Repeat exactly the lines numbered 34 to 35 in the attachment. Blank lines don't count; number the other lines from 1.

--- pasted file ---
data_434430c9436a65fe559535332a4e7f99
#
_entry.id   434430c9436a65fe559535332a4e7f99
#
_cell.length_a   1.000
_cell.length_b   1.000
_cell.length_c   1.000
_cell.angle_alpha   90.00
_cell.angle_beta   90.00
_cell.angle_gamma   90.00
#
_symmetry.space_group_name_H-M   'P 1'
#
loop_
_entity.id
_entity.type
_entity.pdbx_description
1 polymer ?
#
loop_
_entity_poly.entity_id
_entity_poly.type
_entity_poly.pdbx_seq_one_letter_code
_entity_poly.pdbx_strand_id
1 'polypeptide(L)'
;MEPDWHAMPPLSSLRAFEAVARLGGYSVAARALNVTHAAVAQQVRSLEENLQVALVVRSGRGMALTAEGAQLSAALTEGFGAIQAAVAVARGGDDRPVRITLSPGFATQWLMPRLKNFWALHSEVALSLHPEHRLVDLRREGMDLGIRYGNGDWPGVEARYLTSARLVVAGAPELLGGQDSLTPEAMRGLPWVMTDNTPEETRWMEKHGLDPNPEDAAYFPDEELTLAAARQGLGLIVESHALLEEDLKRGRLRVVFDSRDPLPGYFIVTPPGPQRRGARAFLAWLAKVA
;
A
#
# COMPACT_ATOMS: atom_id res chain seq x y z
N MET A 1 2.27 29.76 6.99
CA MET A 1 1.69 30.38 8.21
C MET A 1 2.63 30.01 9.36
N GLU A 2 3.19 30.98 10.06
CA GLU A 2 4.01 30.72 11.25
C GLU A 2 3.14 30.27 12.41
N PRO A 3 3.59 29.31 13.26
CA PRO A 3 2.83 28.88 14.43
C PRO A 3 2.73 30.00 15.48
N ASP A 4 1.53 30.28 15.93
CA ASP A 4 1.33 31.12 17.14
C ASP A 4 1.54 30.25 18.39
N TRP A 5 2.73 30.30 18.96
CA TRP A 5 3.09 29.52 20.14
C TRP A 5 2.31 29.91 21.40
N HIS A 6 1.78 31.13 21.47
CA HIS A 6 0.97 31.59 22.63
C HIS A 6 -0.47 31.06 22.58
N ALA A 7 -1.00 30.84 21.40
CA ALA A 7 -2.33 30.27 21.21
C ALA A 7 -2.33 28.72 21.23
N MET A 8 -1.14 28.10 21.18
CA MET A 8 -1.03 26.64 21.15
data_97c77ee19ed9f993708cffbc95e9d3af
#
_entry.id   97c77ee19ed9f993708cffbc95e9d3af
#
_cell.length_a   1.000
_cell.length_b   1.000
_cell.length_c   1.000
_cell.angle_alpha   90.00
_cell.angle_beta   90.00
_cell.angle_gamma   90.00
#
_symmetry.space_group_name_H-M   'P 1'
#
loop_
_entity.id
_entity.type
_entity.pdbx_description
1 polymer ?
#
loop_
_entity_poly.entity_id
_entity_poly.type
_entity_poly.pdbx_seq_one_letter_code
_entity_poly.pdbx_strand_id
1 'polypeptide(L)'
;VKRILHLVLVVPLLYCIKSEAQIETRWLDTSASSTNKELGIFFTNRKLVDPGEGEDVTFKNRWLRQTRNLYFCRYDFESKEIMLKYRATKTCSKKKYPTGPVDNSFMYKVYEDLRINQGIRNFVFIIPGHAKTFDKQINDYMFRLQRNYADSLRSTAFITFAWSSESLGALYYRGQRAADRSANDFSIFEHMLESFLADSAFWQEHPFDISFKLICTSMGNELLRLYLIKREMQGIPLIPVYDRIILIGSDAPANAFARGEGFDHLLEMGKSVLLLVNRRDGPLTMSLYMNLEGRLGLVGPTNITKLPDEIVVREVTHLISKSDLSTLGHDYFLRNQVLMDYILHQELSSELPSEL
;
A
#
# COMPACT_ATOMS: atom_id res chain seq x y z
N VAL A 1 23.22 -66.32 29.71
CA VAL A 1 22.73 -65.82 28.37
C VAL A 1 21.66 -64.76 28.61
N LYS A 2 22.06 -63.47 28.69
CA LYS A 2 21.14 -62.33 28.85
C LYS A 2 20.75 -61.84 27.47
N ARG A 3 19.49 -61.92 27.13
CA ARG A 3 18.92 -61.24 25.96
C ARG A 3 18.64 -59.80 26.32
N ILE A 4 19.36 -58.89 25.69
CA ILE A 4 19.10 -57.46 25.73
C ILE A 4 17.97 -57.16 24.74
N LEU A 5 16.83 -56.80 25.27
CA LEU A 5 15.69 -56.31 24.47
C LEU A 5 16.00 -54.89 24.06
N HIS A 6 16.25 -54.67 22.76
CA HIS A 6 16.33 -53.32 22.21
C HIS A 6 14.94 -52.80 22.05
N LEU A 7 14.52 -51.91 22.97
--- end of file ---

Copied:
N GLU A 2 3.19 30.98 10.06
CA GLU A 2 4.01 30.72 11.25